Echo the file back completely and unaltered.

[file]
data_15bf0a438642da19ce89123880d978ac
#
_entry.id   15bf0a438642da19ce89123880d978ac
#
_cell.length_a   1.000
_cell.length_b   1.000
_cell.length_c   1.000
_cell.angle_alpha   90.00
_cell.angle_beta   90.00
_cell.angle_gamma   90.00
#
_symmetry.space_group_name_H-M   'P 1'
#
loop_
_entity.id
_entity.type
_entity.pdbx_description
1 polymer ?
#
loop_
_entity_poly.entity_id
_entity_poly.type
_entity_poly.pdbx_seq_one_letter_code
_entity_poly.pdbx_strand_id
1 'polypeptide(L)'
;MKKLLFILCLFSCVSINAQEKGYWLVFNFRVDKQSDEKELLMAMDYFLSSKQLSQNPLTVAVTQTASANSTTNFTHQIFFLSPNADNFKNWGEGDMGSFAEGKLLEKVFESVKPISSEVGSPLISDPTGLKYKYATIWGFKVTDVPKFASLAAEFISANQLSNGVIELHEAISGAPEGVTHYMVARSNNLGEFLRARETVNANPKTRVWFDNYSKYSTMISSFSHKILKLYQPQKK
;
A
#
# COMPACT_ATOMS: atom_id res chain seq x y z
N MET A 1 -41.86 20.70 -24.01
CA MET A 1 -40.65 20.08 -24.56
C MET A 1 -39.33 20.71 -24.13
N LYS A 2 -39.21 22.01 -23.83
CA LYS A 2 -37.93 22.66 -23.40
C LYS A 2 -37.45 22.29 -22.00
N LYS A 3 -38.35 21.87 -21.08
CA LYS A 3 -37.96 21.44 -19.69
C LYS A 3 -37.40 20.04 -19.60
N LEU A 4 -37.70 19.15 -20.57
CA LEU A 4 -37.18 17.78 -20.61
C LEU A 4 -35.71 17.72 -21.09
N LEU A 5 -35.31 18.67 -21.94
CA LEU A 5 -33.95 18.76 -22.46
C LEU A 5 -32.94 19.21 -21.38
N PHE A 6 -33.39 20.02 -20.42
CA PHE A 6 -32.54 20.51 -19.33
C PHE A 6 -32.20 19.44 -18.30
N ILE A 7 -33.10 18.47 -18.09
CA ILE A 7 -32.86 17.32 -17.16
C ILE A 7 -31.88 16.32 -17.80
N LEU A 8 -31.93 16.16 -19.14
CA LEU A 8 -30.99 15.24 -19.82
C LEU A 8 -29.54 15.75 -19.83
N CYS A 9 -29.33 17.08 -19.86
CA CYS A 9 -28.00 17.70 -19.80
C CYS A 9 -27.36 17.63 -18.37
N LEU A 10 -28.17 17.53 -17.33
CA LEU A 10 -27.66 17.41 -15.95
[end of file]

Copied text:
data_15bf0a438642da19ce89123880d978ac
#
_entry.id   15bf0a438642da19ce89123880d978ac
#
_cell.length_a   1.000
_cell.length_b   1.000
_cell.length_c   1.000
_cell.angle_alpha   90.00
_cell.angle_beta   90.00
_cell.angle_gamma   90.00
#
_symmetry.space_group_name_H-M   'P 1'
#
loop_
_entity.id
_entity.type
_entity.pdbx_description
1 polymer ?
#
loop_
_entity_poly.entity_id
_entity_poly.type
_entity_poly.pdbx_seq_one_letter_code
_entity_poly.pdbx_strand_id
1 'polypeptide(L)'
;MKKLLFILCLFSCVSINAQEKGYWLVFNFRVDKQSDEKELLMAMDYFLSSKQLSQNPLTVAVTQTASANSTTNFTHQIFFLSPNADNFKNWGEGDMGSFAEGKLLEKVFESVKPISSEVGSPLISDPTGLKYKYATIWGFKVTDVPKFASLAAEFISANQLSNGVIELHEAISGAPEGVTHYMVARSNNLGEFLRARETVNANPKTRVWFDNYSKYSTMISSFSHKILKLYQPQKK
;
A
#
# COMPACT_ATOMS: atom_id res chain seq x y z
N MET A 1 -41.86 20.70 -24.01
CA MET A 1 -40.65 20.08 -24.56
C MET A 1 -39.33 20.71 -24.13
N LYS A 2 -39.21 22.01 -23.83
CA LYS A 2 -37.93 22.66 -23.40
C LYS A 2 -37.45 22.29 -22.00
N LYS A 3 -38.35 21.87 -21.08
CA LYS A 3 -37.96 21.44 -19.69
C LYS A 3 -37.40 20.04 -19.60
N LEU A 4 -37.70 19.15 -20.57
CA LEU A 4 -37.18 17.78 -20.61
C LEU A 4 -35.71 17.72 -21.09
N LEU A 5 -35.31 18.67 -21.94
CA LEU A 5 -33.95 18.76 -22.46
C LEU A 5 -32.94 19.21 -21.38
N PHE A 6 -33.39 20.02 -20.42
CA PHE A 6 -32.54 20.51 -19.33
C PHE A 6 -32.20 19.44 -18.30
N ILE A 7 -33.10 18.47 -18.09
CA ILE A 7 -32.86 17.32 -17.16
C ILE A 7 -31.88 16.32 -17.80
N LEU A 8 -31.93 16.16 -19.14
CA LEU A 8 -30.99 15.24 -19.82
C LEU A 8 -29.54 15.75 -19.83
N CYS A 9 -29.33 17.08 -19.86
CA CYS A 9 -28.00 17.70 -19.80
C CYS A 9 -27.36 17.63 -18.37
N LEU A 10 -28.17 17.53 -17.33
CA LEU A 10 -27.66 17.41 -15.95